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Deletion of various bone morphogenetic proteins (BMPs) and their downstream Smads in mice have clearly shown that BMP signaling is essential for the formation of primordial germ cells (PGCs). However, the molecular mechanism through which this takes place is still unclear. Here, we demonstrate that BMP4 produced in the extraembryonic ectoderm signals through ALK2, a type I BMP receptor, in the visceral endoderm (VE) to induce formation of PGCs from the epiblast. Firstly, embryonic day 5.5-6.0 (E5.5-E6.0) embryos cultured on fibronectin formed PGCs in the presence of VE, but not in its absence. Secondly, Alk2-deficient embryos completely lacked PGCs and the heterozygotes had reduced numbers, resembling Bmp4-deficient phenotypes. Thirdly, expression of constitutively active ALK2 in the VE, but not in the epiblast, was sufficient to rescue the PGC phenotype in Bmp4-deficient embryos. In addition, we show that the requirement for the VE at E5.5-E6.0 can be replaced by culturing embryos stripped of VE on STO cells, indicating that STO cells provide or transduce signals necessary for PGC formation that are normally transmitted by the VE. We propose a model in which direct signaling to proximal epiblast is supplemented by an obligatory indirect BMP-dependent signal via the VE.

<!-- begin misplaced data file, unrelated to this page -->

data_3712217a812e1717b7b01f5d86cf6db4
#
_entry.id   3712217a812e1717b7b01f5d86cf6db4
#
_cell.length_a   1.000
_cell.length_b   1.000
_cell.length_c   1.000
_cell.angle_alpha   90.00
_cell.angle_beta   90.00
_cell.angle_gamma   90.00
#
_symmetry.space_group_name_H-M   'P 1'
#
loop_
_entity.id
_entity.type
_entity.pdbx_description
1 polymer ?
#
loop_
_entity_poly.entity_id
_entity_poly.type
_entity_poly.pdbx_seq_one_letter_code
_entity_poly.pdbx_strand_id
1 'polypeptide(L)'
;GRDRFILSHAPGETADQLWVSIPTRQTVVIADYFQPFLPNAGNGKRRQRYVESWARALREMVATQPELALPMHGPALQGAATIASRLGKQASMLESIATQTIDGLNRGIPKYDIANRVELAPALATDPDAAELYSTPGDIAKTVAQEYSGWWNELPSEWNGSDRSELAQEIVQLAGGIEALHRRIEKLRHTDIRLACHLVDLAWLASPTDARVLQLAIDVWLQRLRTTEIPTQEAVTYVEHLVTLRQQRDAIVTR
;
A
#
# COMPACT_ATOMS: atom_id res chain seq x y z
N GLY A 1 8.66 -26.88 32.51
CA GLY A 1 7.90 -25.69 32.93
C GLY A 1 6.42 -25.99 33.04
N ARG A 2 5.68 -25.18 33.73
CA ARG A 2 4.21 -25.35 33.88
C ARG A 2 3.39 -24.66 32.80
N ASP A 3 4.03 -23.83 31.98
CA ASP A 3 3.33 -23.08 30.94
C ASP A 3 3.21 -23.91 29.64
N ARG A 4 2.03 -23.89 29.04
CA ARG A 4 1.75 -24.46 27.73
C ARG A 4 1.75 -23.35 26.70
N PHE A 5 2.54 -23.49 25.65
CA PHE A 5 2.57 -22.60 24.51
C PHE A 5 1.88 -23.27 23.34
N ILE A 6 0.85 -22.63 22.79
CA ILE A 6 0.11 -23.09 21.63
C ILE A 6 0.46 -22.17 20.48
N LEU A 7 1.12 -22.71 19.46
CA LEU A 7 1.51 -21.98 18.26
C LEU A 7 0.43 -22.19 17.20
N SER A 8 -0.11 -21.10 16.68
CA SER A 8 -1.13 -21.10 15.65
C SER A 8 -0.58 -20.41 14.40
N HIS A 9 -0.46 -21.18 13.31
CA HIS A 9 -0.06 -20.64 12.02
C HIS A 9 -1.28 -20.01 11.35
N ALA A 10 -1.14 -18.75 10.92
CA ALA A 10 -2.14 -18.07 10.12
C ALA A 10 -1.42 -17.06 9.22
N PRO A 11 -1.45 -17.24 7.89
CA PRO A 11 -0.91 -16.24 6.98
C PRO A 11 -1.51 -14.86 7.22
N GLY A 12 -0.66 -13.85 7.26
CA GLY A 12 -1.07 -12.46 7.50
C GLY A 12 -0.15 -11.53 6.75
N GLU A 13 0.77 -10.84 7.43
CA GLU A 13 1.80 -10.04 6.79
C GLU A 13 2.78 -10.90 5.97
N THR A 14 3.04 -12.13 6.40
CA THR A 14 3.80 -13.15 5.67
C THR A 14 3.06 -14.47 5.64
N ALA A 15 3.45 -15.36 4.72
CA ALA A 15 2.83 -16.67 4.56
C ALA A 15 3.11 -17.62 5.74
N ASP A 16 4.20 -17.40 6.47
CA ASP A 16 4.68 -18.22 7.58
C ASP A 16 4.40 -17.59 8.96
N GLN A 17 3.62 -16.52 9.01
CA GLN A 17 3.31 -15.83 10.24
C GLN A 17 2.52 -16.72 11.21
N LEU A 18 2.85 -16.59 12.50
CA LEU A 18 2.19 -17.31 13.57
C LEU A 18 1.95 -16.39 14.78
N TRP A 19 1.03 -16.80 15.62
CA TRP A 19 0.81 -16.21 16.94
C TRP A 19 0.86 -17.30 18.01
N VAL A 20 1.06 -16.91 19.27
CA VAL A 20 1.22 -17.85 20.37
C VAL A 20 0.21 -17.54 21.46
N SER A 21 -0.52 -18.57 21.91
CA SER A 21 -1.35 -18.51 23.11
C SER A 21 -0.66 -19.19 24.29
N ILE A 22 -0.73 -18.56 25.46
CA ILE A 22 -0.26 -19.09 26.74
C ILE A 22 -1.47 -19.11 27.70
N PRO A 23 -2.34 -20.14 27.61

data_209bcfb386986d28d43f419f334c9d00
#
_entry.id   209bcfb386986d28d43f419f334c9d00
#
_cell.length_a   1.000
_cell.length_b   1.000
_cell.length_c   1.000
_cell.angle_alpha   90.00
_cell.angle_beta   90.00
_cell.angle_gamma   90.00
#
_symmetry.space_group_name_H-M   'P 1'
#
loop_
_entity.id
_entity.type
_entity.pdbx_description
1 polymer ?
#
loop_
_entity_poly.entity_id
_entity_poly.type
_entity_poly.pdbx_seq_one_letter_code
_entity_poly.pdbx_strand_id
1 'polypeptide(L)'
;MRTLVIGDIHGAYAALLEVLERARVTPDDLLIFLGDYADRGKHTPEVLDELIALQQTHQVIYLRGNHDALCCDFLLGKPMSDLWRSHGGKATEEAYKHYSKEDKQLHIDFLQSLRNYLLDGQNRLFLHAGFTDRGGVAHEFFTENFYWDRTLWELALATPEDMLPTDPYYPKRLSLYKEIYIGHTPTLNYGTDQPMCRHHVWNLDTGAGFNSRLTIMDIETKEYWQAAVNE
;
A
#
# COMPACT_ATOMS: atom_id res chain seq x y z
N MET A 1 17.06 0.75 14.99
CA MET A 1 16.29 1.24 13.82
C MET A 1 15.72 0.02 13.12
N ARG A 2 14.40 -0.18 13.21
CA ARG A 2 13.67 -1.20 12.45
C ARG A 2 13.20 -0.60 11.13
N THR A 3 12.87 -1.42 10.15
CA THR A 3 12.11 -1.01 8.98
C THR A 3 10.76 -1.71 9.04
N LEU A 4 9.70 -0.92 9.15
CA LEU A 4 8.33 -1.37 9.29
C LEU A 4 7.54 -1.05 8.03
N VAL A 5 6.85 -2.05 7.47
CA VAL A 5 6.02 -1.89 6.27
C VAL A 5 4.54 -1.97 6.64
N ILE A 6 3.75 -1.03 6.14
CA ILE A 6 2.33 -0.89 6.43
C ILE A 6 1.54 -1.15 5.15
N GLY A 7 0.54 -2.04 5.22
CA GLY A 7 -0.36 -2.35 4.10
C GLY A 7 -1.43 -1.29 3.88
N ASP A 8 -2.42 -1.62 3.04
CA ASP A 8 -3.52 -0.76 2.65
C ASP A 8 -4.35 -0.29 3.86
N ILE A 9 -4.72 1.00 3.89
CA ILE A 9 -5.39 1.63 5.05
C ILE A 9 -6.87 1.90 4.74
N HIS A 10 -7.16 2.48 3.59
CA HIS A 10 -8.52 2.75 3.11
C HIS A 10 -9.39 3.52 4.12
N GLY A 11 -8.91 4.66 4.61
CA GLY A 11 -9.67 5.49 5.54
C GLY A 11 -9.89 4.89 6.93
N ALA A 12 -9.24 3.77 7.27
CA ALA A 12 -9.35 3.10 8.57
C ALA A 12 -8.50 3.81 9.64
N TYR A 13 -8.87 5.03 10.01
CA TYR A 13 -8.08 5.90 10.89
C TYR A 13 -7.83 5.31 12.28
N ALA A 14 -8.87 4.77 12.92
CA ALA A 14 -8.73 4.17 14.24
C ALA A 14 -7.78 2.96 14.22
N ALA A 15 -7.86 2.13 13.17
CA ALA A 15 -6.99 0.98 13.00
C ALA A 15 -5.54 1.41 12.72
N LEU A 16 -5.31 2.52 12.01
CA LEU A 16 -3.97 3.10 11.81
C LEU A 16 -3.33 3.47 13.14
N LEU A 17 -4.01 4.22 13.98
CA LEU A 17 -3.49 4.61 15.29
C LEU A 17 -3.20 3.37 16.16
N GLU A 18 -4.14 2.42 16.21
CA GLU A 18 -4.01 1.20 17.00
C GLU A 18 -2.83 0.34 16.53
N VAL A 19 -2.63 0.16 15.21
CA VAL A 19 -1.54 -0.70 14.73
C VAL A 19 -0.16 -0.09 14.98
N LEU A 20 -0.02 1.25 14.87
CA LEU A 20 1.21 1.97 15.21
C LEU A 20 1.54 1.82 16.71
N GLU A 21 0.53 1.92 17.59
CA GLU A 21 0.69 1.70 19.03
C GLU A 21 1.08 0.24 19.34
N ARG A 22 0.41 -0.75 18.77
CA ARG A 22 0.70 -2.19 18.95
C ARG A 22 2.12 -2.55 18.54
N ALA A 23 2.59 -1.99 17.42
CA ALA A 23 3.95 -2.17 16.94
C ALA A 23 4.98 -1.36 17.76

Original publication




Journal article


Genes Dev

Publication Date





1838 - 1849


Activin Receptors, Type I, Adenoviridae, Animals, Bone Morphogenetic Protein 4, Bone Morphogenetic Proteins, Embryo, Mammalian, Endoderm, Fibronectins, Gene Expression Regulation, Developmental, Germ Cells, Heterozygote, Humans, Mice, Mice, Inbred C57BL, Mice, Knockout, Mice, Mutant Strains, Proteins, Reverse Transcriptase Polymerase Chain Reaction, Signal Transduction, Tumor Cells, Cultured